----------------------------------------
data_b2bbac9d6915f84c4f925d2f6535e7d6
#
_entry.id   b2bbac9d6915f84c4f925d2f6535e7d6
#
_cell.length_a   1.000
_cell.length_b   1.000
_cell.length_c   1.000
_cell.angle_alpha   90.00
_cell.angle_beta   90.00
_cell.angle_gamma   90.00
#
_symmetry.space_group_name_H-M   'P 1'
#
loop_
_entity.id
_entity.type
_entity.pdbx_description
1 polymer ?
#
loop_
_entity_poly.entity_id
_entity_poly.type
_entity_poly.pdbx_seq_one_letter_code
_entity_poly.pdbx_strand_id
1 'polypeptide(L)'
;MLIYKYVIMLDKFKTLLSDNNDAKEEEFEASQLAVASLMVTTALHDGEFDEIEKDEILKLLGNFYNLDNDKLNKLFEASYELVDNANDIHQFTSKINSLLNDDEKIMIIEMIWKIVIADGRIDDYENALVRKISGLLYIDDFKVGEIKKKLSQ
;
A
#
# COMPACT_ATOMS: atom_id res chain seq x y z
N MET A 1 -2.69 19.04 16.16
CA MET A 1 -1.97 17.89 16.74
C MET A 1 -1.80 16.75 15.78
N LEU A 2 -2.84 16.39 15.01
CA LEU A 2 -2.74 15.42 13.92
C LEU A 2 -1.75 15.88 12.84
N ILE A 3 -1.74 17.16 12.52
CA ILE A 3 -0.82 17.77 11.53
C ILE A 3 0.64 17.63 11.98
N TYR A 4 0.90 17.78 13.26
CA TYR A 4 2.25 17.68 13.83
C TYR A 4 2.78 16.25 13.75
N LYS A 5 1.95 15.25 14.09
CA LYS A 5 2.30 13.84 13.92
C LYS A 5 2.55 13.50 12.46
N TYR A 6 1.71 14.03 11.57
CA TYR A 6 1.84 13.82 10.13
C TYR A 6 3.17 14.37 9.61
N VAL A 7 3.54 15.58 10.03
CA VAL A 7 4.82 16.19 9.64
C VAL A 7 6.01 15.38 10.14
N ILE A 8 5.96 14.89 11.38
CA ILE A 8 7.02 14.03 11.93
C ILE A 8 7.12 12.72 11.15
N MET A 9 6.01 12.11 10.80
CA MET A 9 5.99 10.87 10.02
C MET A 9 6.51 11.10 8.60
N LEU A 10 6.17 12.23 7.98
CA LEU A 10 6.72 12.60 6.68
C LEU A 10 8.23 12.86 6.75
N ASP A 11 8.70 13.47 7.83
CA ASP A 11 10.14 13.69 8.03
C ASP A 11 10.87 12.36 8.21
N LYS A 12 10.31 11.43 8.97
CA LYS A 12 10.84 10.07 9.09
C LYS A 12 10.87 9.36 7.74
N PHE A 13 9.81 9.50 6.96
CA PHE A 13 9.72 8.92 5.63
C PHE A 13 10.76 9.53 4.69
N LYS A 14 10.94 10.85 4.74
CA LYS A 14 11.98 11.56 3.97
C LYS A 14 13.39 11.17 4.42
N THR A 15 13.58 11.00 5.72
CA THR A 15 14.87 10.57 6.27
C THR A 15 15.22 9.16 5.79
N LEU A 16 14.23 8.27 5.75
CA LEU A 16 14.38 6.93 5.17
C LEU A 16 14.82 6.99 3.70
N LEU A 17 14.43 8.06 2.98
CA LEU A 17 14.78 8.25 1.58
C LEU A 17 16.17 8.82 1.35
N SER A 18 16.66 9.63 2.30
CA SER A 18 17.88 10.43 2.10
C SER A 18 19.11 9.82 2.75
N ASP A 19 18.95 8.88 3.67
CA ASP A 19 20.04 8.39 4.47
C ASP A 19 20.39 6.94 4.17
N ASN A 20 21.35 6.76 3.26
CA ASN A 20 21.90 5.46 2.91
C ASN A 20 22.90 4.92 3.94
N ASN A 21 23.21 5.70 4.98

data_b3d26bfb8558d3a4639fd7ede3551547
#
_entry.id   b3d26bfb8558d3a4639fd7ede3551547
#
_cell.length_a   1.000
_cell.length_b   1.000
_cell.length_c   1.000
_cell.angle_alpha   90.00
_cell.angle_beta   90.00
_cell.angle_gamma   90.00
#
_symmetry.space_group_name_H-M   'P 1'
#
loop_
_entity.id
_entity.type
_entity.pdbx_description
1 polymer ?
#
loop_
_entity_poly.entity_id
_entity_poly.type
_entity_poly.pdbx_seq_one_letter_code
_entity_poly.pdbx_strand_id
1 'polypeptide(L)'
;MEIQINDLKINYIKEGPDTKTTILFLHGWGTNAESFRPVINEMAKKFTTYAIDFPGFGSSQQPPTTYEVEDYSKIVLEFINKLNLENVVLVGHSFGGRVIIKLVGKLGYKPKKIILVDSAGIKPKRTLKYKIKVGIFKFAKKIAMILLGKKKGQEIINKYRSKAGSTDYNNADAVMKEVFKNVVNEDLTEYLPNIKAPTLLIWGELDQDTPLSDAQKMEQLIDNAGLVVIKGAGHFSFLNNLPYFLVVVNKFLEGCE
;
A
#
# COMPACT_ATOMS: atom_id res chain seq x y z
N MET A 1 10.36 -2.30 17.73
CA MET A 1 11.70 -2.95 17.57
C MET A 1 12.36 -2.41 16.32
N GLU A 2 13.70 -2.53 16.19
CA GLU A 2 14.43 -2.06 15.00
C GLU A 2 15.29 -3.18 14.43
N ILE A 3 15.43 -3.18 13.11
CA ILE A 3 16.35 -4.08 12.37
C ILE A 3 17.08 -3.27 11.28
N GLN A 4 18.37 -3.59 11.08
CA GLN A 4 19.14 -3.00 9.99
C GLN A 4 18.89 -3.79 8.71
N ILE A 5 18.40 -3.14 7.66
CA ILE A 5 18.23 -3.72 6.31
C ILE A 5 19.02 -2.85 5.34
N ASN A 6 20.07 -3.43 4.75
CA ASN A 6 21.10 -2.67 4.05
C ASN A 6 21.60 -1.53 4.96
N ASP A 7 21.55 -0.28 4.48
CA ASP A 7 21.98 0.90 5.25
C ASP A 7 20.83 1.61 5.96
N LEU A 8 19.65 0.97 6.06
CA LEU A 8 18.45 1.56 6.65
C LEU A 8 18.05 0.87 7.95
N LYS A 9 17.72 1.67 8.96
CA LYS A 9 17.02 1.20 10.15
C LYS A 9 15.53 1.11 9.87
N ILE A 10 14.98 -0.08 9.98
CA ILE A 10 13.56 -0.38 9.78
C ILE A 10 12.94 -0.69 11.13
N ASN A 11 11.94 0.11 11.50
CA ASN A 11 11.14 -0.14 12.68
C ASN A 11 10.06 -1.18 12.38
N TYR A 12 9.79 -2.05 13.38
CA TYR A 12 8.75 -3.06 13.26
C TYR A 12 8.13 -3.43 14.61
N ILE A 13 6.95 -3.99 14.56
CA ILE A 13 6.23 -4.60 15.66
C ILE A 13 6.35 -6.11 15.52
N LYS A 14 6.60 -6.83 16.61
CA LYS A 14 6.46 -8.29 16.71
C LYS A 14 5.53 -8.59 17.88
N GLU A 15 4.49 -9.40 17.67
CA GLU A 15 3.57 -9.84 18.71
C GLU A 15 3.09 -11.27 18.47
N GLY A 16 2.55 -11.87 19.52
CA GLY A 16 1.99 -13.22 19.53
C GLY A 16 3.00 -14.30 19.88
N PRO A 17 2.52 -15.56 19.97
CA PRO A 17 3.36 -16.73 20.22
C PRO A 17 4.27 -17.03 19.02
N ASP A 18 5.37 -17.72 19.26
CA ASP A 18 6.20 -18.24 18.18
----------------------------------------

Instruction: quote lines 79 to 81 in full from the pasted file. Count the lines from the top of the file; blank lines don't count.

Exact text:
N LEU A 17 14.43 8.06 2.98
CA LEU A 17 14.78 8.25 1.58
C LEU A 17 16.17 8.82 1.35